ISLAMABAD: The Foreign Office on Thursday urged India to do away with its practice of hurling unsubstantiated terror allegations against Pakistan, Radio Pakistan reported.
Speaking at a weekly news briefing in Islamabad, Foreign Office Spokesperson Qazi Khalilullah said such practice undermines collaborative efforts to eliminate terrorism from the region.
Terror-stricken Pakistan asked to do more against terror
"Terrorism is a problem for Pakistan and the world at large, not just India," Khalilullah emphasised.
Commenting on the joint Indian-French statement on terrorism, the spokesperson said Pakistan has rendered a large amount of sacrifices in war against terror, aiming to make the world a safer place, which has been appreciated by countries across the globe.
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Further, responding to a question regarding bilateral talks between Pakistan and India, the spokesperson said foreign secretaries of both countries are in touch with each other to finalise a date for the talks.
According to media reports, talks are expected to take place in February. However there is no official confirmation from the two sides.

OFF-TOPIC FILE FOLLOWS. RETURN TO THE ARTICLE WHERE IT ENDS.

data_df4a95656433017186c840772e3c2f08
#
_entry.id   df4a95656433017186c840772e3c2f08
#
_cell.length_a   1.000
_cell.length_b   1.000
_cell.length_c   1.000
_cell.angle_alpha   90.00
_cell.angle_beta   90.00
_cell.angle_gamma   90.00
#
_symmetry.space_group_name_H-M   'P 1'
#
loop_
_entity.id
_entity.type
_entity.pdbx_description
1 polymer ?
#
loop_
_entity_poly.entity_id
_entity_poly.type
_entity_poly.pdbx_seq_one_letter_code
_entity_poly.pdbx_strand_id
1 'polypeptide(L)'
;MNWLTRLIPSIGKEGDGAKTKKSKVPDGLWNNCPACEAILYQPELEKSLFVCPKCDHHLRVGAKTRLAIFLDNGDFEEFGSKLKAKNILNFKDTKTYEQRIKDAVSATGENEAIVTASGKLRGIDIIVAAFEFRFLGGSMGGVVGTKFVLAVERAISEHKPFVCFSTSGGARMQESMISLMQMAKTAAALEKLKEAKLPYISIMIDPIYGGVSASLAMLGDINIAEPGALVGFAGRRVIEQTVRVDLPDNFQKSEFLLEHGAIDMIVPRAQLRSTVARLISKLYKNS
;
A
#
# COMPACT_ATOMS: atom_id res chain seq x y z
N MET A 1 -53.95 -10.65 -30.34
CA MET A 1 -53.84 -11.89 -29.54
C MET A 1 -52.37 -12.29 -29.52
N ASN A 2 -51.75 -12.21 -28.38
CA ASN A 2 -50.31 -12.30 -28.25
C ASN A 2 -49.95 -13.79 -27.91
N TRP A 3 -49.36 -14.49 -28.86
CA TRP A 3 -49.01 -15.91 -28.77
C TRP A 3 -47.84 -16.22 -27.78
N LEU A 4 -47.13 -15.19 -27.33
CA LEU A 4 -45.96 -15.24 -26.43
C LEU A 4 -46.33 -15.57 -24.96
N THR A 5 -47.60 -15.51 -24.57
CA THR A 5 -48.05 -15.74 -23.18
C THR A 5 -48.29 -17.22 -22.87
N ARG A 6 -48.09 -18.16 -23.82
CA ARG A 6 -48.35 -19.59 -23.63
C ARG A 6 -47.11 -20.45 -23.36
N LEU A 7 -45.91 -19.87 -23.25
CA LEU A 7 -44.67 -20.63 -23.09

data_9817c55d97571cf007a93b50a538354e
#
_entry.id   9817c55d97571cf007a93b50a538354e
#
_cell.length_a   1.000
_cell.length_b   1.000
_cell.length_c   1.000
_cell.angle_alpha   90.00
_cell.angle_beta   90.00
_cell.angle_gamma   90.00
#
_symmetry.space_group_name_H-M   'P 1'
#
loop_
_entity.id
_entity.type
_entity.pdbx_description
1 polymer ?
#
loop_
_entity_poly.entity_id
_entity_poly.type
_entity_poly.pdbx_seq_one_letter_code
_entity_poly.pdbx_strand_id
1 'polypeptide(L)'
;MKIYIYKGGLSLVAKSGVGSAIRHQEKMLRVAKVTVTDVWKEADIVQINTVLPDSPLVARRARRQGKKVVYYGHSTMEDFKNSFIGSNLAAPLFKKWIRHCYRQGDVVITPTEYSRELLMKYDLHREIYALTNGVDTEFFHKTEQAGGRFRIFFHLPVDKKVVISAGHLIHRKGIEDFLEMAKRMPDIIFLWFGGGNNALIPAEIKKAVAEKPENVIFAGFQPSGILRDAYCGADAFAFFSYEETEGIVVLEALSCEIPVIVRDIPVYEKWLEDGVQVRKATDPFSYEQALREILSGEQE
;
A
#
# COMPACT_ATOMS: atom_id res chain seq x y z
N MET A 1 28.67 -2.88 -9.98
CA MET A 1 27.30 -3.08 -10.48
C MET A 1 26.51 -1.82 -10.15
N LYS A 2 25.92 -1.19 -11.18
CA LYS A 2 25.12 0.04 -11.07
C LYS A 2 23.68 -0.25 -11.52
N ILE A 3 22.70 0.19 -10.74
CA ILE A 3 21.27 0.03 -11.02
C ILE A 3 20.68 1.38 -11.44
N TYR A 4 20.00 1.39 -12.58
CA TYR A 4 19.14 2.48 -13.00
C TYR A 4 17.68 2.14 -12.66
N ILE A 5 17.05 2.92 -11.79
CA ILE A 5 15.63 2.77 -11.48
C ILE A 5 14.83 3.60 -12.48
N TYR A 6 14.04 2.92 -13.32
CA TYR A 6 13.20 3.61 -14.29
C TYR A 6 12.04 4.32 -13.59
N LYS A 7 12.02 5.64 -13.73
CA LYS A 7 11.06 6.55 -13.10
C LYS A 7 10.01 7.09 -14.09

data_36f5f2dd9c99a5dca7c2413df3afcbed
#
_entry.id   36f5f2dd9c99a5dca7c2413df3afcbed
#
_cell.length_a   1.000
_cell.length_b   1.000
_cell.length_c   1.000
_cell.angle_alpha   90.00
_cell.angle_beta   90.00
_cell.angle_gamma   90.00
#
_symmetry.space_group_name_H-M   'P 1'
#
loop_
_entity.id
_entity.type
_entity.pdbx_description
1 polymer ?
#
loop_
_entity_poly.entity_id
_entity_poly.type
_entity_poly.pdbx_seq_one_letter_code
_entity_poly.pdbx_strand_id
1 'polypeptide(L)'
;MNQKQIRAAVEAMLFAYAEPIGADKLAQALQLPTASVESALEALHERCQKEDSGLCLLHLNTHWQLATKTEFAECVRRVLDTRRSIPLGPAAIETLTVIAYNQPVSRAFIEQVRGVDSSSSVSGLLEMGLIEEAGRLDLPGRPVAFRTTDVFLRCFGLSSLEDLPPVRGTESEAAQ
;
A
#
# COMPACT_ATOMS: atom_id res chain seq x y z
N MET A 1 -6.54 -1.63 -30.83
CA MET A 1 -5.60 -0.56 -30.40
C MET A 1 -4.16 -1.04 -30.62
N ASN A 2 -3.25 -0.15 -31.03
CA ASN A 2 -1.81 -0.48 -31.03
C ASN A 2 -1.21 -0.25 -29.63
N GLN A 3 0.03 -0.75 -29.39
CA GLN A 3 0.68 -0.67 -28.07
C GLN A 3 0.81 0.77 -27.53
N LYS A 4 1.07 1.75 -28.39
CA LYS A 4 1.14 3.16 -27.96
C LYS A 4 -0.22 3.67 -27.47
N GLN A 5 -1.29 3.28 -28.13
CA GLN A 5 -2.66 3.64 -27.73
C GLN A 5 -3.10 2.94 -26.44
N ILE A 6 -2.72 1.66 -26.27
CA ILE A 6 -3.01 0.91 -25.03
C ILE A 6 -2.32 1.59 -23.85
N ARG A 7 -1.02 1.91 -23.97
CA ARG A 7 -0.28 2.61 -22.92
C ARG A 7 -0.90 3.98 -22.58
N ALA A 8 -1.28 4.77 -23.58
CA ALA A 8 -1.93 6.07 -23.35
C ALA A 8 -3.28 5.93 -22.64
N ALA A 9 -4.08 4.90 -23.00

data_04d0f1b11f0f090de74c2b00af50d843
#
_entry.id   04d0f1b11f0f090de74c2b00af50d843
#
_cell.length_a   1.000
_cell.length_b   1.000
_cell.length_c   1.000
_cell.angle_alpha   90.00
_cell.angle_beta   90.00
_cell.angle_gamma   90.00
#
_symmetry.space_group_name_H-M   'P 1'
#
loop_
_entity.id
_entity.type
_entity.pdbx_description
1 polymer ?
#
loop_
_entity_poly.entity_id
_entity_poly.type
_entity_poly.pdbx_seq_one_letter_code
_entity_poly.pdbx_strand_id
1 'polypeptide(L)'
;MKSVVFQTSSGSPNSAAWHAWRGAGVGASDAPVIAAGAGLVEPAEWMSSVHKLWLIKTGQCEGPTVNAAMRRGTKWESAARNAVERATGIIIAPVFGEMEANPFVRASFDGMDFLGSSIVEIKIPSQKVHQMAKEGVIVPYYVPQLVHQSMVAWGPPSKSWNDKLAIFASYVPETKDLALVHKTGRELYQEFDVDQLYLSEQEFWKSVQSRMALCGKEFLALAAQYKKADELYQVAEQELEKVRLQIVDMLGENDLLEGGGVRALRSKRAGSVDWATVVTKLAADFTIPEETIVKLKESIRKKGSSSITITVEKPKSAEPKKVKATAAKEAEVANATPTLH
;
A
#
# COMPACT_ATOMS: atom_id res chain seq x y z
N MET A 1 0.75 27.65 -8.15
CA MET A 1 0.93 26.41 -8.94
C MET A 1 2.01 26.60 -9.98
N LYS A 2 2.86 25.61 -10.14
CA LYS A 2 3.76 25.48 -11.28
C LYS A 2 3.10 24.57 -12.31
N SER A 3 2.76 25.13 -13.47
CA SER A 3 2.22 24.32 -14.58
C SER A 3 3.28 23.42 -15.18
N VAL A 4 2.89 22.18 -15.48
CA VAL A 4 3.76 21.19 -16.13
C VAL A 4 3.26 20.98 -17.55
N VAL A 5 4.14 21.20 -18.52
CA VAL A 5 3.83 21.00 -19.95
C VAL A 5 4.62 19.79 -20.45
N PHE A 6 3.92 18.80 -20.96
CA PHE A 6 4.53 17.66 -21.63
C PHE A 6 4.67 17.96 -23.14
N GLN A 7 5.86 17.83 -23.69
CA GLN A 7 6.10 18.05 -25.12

"We hope that India will share the outcome of its investigations into the Samjhota Express blasts in 2007, as a result of which several Pakistanis lost their lives," the minister said while answering another question.
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Saudi, Iran appreciate Pakistan's efforts in mediation: FO
Saudi Arabia and Iran have appreciated Pakistan's efforts in seeking mediation between the two countries, despite the recent statement by the Saudi Foreign Minister in which he denied Pakistan's role as a mediator, the Foreign Office said on Thursday.
Speaking at the briefing, Khalilullah refused to comment on Saudi Foreign Affairs Minister Adel al Jubeir's remarks.
Khalilullah, however, insisted that during Prime Minister Nawaz Sharif's recent visit to Riyadh and Tehran, both countries welcomed Pakistan's mediation offer.
Pakistan did not mediate in Saudi-Iran row: foreign minister
Al Jubeir this week, denied the existence of any Pakistani mediation between the Kingdom and Iran amid ongoing tensions.
“Some countries had offered to mediate and communicate ideas between Riyadh and Tehran, but there will be no mediation unless Iran responds positively,” Adel al Jubeir said while addressing the media on the sidelines of the first ministerial session of Gulf Cooperation Council (GCC)-India Cooperation Forum.
“There won’t be any mediation because, for 35 years, Iran has adopted a hostile approach toward Arab countries by meddling in their internal affairs, sowing sectarian strife and backing terrorism as confirmed by numerous strong evidences,” the minister added.
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